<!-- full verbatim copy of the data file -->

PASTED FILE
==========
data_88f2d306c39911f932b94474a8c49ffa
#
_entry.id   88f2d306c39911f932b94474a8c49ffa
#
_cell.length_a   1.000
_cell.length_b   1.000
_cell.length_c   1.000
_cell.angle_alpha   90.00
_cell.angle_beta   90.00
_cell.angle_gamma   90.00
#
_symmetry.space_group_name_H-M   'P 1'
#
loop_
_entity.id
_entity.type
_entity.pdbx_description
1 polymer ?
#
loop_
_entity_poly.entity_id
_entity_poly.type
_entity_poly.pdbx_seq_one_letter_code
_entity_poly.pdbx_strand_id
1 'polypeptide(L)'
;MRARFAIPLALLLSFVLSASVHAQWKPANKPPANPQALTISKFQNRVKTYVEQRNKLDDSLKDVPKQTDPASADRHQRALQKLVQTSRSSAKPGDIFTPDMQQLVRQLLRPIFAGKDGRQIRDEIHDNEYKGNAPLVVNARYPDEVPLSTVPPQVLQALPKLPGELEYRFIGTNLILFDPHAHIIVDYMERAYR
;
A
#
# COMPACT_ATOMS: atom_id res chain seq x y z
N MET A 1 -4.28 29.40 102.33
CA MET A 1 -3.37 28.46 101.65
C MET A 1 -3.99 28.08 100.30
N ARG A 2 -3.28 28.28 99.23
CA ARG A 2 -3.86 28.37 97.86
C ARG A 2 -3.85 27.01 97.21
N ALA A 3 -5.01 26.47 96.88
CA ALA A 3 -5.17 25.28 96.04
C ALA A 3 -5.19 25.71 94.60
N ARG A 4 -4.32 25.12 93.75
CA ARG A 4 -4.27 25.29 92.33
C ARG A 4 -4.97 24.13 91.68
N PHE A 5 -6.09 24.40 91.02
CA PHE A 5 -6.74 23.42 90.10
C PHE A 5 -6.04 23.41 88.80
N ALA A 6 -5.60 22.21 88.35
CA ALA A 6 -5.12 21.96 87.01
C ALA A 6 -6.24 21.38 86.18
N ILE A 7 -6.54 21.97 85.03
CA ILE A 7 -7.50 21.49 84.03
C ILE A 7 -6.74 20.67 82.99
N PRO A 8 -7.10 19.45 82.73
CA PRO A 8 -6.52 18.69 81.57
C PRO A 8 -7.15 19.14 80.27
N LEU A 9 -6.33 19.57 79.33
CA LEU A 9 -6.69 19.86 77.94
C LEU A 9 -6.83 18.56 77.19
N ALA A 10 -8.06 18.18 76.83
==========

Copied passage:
data_88f2d306c39911f932b94474a8c49ffa
#
_entry.id   88f2d306c39911f932b94474a8c49ffa
#
_cell.length_a   1.000
_cell.length_b   1.000
_cell.length_c   1.000
_cell.angle_alpha   90.00
_cell.angle_beta   90.00
_cell.angle_gamma   90.00
#
_symmetry.space_group_name_H-M   'P 1'
#
loop_
_entity.id
_entity.type
_entity.pdbx_description
1 polymer ?
#
loop_
_entity_poly.entity_id
_entity_poly.type
_entity_poly.pdbx_seq_one_letter_code
_entity_poly.pdbx_strand_id
1 'polypeptide(L)'
;MRARFAIPLALLLSFVLSASVHAQWKPANKPPANPQALTISKFQNRVKTYVEQRNKLDDSLKDVPKQTDPASADRHQRALQKLVQTSRSSAKPGDIFTPDMQQLVRQLLRPIFAGKDGRQIRDEIHDNEYKGNAPLVVNARYPDEVPLSTVPPQVLQALPKLPGELEYRFIGTNLILFDPHAHIIVDYMERAYR
;
A
#
# COMPACT_ATOMS: atom_id res chain seq x y z
N MET A 1 -4.28 29.40 102.33
CA MET A 1 -3.37 28.46 101.65
C MET A 1 -3.99 28.08 100.30
N ARG A 2 -3.28 28.28 99.23
CA ARG A 2 -3.86 28.37 97.86
C ARG A 2 -3.85 27.01 97.21
N ALA A 3 -5.01 26.47 96.88
CA ALA A 3 -5.17 25.28 96.04
C ALA A 3 -5.19 25.71 94.60
N ARG A 4 -4.32 25.12 93.75
CA ARG A 4 -4.27 25.29 92.33
C ARG A 4 -4.97 24.13 91.68
N PHE A 5 -6.09 24.40 91.02
CA PHE A 5 -6.74 23.42 90.10
C PHE A 5 -6.04 23.41 88.80
N ALA A 6 -5.60 22.21 88.35
CA ALA A 6 -5.12 21.96 87.01
C ALA A 6 -6.24 21.38 86.18
N ILE A 7 -6.54 21.97 85.03
CA ILE A 7 -7.50 21.49 84.03
C ILE A 7 -6.74 20.67 82.99
N PRO A 8 -7.10 19.45 82.73
CA PRO A 8 -6.52 18.69 81.57
C PRO A 8 -7.15 19.14 80.27
N LEU A 9 -6.33 19.57 79.33
CA LEU A 9 -6.69 19.86 77.94
C LEU A 9 -6.83 18.56 77.19
N ALA A 10 -8.06 18.18 76.83